A study published on Dec. 31, 2013 in the Proceedings of the National Academy of Sciences finds that bodily sensations related to different emotions appear to be a universal phenomena. From an anxious lump in the throat or cold feet, to the excitement and warm feeling of a first kiss or a long hug, our bodies respond to our feelings with physiological fluctuations. While this information isn’t headline news, the fact that these researchers were able to find that this is a universal phenomenon is something of a breakthrough.

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Is Your Diary the Ultimate Self-Help Tool?

If you keep a diary or journal, you are not alone. In fact, in a recent study, 83 percent of girls ages 16-19 are reported to be keeping a diary, and most of them say they keep their highly personal reflections offline. How prevalent is keeping a journal or diary? Google Scholar had over 36,000 entries in 2013 alone on the topic.

You also are in good company.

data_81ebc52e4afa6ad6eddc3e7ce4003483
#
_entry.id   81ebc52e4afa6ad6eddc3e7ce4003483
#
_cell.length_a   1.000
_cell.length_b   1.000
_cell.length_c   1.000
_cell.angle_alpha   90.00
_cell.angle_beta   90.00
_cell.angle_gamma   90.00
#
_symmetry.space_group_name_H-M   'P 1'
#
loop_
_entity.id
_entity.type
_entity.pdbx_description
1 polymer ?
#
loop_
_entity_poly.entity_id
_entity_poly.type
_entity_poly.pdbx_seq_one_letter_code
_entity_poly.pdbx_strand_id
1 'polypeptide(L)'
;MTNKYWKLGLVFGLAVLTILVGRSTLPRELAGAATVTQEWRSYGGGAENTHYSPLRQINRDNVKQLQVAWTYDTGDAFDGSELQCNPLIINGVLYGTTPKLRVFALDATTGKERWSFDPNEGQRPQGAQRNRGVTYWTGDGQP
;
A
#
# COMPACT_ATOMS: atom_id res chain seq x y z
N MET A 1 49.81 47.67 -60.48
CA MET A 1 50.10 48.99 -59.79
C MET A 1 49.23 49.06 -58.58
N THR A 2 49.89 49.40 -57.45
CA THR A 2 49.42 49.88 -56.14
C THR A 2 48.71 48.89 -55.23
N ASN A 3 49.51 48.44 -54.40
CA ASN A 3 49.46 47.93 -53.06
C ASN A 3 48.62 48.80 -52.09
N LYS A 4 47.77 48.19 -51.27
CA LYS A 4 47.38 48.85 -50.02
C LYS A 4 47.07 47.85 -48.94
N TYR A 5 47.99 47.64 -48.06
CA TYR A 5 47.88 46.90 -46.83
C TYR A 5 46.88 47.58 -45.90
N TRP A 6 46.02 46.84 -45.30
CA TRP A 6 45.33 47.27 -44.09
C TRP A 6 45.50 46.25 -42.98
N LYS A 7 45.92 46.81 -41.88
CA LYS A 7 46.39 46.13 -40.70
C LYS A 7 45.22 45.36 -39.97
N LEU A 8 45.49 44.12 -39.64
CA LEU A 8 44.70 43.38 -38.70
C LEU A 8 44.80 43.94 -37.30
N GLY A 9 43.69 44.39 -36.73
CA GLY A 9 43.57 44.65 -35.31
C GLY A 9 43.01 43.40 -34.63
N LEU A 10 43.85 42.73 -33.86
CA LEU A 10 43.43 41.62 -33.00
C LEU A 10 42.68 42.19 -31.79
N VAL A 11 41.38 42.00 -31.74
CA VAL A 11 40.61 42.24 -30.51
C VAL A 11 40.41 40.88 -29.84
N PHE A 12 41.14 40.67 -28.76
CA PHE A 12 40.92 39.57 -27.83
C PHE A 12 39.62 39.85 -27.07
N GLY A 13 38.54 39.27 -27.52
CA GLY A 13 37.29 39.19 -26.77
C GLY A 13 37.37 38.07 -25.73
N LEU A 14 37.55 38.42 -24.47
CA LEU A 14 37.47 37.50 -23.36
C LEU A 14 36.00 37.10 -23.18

Presidents George Washington, John Quincy Adams, Thomas Jefferson, Harry S. Truman, and writers Lewis Carroll and Virginia Woolf all kept a diary. Then, of course, there are famous ones. Anne Frank: The Diary of a Young Girl is written about her life in hiding from the Nazis from June 12, 1942 to August 1, 1944 during World War II. The diary was a gift given to her on her 13th birthday, the day she first began writing in it, and is considered to be one of the top books of the 20th century.

Evidence suggests that keeping a journal -- which includes your thoughts about events in your life and how you feel about those events -- can help you cope with the past. It also can help you reach your goals for the future. This is called expressive writing.

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Miracle on 38th Street: Micro-Changes & Majestic Moments in a Philadelphia Cab

“Happiness is when you give the love…” -- Philadelphia cab driver

Elevation results, when the right kind of tone and the right kind of emotions, with the right kind of rhythm and respect, become integrated with the right kind of themes to form a vibrant life-philosophical line of thought. -- Finnish practical philosopher Esa Saarinen

“Don’t get out; it’s too cold,” I told the cabbie. “Just pop the trunk.”

He did. I put my bags in the back and slid into the cab. “38th and Walnut, please.”

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How Much Grit Have You Got? Duckworth Will Help You Find Out